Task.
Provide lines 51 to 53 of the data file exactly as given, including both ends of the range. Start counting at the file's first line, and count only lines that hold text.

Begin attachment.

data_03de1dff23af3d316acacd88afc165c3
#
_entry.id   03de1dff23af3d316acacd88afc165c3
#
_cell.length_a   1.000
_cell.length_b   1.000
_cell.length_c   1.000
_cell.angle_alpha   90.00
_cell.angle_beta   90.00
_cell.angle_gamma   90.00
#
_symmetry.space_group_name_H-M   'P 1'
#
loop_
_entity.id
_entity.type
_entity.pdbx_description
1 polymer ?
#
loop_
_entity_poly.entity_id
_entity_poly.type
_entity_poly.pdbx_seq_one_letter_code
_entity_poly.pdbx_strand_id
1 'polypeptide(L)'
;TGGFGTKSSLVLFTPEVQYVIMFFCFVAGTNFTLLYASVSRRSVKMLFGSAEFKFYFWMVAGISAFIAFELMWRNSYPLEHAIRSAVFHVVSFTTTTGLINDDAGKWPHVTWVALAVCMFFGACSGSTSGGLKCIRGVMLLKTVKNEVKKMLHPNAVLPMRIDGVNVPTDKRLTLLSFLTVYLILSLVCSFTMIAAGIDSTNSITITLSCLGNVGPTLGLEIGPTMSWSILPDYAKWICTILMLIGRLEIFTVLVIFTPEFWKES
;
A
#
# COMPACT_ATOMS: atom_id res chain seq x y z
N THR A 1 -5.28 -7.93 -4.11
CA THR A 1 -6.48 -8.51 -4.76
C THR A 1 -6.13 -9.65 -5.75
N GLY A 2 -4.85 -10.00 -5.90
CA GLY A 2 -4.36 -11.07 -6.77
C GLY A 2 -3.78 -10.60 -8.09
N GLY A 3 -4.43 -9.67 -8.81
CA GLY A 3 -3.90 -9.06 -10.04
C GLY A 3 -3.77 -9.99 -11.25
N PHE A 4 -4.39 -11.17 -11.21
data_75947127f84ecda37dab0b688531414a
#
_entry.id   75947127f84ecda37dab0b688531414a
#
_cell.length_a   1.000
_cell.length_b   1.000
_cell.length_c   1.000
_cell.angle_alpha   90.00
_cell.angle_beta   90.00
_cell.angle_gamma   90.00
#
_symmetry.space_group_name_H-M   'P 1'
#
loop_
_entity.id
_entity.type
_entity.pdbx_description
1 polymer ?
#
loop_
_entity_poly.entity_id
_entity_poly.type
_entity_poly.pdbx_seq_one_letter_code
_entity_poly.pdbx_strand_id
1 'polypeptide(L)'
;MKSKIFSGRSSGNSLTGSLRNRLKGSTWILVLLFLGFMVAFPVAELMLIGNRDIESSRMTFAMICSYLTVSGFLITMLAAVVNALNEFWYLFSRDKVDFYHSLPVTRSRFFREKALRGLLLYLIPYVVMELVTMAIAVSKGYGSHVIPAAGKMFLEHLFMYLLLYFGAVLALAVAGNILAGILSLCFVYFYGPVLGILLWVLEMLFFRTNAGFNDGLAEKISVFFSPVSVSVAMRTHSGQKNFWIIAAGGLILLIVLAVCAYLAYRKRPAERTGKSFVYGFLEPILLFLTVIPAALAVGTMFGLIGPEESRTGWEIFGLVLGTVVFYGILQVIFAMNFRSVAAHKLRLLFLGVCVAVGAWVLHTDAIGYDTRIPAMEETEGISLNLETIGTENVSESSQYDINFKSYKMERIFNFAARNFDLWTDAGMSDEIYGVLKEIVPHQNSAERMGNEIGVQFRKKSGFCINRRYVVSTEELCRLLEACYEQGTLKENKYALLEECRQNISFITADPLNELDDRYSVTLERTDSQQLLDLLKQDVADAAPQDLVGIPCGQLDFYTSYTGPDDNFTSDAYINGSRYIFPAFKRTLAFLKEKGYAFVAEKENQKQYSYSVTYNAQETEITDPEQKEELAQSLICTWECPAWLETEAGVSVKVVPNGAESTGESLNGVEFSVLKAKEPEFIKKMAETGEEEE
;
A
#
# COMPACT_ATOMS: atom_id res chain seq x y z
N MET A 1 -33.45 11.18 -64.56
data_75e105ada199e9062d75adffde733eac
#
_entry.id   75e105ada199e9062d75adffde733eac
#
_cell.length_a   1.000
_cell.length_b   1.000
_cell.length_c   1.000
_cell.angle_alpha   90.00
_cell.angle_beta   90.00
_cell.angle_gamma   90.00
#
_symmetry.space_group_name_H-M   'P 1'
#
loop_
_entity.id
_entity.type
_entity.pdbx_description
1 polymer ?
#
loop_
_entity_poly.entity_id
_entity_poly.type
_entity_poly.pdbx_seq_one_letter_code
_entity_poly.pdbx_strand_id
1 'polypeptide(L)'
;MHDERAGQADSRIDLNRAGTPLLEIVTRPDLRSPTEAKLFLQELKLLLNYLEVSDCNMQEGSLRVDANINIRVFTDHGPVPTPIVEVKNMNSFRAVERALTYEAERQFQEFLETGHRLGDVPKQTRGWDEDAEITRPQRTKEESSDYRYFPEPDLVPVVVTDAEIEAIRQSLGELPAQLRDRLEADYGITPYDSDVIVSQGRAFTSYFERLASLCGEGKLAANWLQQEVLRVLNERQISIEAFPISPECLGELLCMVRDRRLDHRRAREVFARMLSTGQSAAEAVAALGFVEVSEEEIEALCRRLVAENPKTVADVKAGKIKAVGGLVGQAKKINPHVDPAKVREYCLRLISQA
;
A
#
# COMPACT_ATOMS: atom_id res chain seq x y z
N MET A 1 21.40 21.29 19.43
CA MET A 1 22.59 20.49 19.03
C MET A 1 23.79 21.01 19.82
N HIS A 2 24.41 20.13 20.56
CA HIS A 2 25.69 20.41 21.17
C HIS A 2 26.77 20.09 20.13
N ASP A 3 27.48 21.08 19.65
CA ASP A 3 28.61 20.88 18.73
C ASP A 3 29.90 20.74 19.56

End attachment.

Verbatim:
#
_symmetry.space_group_name_H-M   'P 1'
#